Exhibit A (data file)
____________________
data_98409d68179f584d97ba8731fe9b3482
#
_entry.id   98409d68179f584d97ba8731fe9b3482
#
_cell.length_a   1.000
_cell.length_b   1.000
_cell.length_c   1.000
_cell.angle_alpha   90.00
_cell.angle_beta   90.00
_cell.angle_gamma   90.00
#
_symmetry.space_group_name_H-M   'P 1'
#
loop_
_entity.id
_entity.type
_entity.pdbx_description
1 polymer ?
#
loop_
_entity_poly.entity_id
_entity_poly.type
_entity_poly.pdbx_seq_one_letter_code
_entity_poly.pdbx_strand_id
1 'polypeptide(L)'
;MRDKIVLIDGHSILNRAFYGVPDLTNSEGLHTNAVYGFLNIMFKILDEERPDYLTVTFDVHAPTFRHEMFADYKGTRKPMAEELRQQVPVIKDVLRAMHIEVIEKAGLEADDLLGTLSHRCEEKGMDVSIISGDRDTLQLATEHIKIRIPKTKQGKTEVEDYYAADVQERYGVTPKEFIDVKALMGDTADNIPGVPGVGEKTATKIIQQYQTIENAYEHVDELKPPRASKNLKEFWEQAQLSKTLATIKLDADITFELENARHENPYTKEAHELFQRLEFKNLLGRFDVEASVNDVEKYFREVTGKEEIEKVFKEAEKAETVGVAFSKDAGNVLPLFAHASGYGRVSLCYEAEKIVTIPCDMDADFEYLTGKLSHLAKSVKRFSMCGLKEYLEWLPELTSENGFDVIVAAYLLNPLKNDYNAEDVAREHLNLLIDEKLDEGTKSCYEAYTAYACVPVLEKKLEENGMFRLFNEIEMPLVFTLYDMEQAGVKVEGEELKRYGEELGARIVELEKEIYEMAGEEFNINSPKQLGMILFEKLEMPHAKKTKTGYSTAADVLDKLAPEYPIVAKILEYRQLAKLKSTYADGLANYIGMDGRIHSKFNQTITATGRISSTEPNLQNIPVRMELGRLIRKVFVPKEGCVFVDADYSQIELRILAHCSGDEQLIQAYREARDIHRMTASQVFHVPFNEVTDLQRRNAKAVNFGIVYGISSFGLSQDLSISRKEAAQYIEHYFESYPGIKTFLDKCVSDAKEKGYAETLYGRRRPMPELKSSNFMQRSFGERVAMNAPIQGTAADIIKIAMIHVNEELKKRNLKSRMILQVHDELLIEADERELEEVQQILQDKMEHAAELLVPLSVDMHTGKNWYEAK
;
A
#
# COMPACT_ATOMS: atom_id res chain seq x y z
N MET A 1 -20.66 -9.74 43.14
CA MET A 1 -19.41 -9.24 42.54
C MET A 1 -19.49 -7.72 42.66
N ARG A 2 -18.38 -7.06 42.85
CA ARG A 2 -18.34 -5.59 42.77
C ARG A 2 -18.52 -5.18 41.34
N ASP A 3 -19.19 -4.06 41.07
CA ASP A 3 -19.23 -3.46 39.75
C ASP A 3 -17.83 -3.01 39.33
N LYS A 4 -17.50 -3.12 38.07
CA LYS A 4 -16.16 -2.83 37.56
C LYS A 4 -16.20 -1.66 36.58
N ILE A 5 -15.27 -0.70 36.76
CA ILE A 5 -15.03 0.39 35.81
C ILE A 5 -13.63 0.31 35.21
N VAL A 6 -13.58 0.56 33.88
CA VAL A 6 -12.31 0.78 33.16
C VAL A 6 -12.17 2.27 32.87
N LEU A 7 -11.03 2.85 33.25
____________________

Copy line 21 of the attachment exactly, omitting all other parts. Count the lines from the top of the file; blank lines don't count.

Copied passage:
_entity_poly.entity_id